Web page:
Big plans for PMB campus

2009-06-03 00:00

SENIOR University of KwaZulu-Natal medical students undergoing clinical training in Pietermaritzburg hospitals will have a new place to live and study at the end of this year when the first phase of a new residential development at Denison Residence is expected to be completed.

Designed by architects Llew Bryan to house 220 fourth- and fifth-year medical students, the new residence complex comprising 10 interconnected three-storey units, will also have a “high-tech” resource centre in which seminars and lectures will be conducted.

Plans were approved on Thursday and phase one is expected to be completed by the end of the year.

The university says it envisages that the new residence will become a “hub of medical educational deve­lopment” and will house students from Durban’s Nelson R. Mandela School of Medicine, who spend a few months in Pietermaritzburg during clinical blocks at Grey’s Hospital.

Deputy vice-chancellor and head of the College of Health Sciences Professor Leana Uys described the new building as “a sign of growth and prosperity” that “indicates an investment in the future of a growing institution”.

Preparation of the site has already started. Funded through a clinical skills grant from the department of Education, phase one — comprising three residential blocks and the resource centre — will cost R33 million.

A sod-turning ceremony for the development is set to be held on June 8.

AN “investment in the future of a growing institution” it may be, but a group of six Scottsville residents whose Oribi Road properties back on to the university land, is demanding an immediate halt to work. Pending final approval of the plans on May 28, earthworks started on April 19.

The home owners believe their proximity to the residence buildings will adversely affect the value of their homes because of increased noise le­vels and reduced privacy.

Although the land is zoned for educational purposes, the residents believe, in terms of the Pietermaritzburg Town Planning Scheme, that the municipality requires the “special consent” of neighbouring residents to build a residence.

Property owner Gary Carson, who is also an estate agent, estimates that the value of his property as a result of the development will fall by R200 000.

Carson and his five neighbours received a letter on April 16 from the university informing them of the planned development. The following Sunday, earth-moving machinery started work on the site at 6.30 am.

Residents have lodged an appeal to the municipality, but Carson says their concerns have been dismissed as baseless.

“We are not being heard,” he said.

“Our objection is less about the hostels per se, but to their position right up against the nine-metre boundary,” Carson told The Witness.

The residents are grounding part of their appeal on a Constitutional Court ruling last year (Walele versus City of Cape Town and Others) that, with re­ference to the National Building Re­gulations and Standards Act, found in favour of a Cape Town resident who objected to the municpality’s appro­val of plans for a four-storey block of flats, on the basis that it would adversely affect the value of his own property, as the case may be in this particular instance.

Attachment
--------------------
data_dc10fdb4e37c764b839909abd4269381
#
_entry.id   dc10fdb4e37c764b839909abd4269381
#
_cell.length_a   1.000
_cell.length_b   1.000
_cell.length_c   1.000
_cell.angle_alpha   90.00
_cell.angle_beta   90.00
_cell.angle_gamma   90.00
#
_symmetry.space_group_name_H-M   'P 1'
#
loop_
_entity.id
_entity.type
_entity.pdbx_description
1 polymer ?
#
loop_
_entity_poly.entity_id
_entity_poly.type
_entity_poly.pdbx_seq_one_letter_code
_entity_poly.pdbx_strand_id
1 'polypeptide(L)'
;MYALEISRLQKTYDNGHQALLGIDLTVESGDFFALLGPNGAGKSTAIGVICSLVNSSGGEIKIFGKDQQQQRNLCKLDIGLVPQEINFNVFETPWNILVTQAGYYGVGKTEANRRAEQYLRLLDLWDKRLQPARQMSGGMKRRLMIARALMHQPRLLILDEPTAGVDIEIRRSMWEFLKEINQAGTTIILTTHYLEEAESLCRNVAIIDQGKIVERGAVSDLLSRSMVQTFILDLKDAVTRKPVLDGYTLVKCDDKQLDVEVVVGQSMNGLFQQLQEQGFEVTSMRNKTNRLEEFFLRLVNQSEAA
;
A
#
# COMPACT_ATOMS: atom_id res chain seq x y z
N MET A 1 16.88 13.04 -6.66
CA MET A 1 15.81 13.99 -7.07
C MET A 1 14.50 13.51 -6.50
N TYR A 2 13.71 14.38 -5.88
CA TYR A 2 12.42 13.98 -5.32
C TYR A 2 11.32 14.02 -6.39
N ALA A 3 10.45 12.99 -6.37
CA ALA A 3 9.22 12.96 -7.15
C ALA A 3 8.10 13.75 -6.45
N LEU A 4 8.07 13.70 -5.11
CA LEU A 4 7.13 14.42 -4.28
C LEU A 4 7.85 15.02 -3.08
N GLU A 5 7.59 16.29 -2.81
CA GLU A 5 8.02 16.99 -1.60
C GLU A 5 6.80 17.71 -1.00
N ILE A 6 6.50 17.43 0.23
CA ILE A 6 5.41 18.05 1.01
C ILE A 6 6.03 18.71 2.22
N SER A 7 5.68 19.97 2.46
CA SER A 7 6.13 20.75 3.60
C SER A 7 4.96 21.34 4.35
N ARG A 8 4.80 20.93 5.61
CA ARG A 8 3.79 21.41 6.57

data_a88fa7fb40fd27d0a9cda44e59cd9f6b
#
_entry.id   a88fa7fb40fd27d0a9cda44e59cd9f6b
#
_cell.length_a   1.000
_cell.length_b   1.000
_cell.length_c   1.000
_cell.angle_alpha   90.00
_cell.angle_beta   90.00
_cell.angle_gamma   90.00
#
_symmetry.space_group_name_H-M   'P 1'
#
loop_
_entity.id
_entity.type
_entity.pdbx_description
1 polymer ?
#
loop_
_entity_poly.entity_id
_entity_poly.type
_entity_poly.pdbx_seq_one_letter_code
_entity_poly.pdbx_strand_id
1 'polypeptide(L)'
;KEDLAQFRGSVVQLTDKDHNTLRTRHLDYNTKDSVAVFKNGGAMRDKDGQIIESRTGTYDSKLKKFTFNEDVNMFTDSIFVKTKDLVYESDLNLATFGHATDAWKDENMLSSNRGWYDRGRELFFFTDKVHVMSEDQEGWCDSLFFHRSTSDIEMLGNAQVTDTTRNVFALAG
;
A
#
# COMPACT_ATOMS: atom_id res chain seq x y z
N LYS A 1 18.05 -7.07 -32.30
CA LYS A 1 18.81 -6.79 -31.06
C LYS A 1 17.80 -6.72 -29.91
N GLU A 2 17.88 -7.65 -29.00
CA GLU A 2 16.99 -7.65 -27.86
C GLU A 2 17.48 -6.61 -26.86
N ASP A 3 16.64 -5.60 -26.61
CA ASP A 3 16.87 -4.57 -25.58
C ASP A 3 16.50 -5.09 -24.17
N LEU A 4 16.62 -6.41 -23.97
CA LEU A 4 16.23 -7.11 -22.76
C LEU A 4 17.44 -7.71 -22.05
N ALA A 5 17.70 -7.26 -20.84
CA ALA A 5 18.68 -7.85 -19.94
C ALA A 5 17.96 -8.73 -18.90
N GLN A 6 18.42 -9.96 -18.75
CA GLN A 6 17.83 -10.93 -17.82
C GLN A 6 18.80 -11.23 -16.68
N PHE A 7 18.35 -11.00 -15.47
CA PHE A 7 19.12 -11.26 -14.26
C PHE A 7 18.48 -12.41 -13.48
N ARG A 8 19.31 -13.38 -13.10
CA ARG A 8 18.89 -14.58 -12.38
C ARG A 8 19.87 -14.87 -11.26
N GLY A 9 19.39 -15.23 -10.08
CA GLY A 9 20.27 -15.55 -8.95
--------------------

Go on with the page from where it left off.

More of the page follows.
ALVIN Stevens, acting director of the campus’ Facilities Management unit, which is project-managing the construction, says the university is not unsympathetic to the residents’ plight. He said the building team is committed to keeping noisy machines off the site on weekends, reducing dust levels and ensuring the space between the residences and neighbou­ring homes is landscaped.

Stevens said letters, including building and site plans, were sent to residents on April 16 “as a courtesy”.

The project is phase six of the ongoing development of the large piece of university-owned land running alongside Golf Road, which started with the building of Denison’s Men’s and Women’s Towers as phase one.

The final positioning of the buil­dings on the site was left to the architects. “But we are not in violation of the requirements,” said Stevens, referring to the nine-metre building line. According to architect Llew Bryan, walls of the residences are 13 metres from the boundary line at their closest point.

Stevens said the buildings will have attractive, upmarket finishes, in keeping with the university’s move towards low-maintenance buildings.

On the residents’ contention that part of one of the buildings’ courtyards encroaches on the nine-metre line, the architect said the wall is regarded as a yard wall, not a building.

The municipality is confident the plans meet all legal requirements and approved them on Thursday, May 28.

In a statement, the local authority denied the need for special consent in terms of the town planning scheme, arguing that residences or hostels form an integral part of “place of instruction”.

The municipality is confident the plans meet all legal requirements and approved them on Thursday (May 28).

In a statement, the local authority denied the need for special consent in terms of the town planning scheme, arguing that residences or hostels form an integral part of “place of instruction”.

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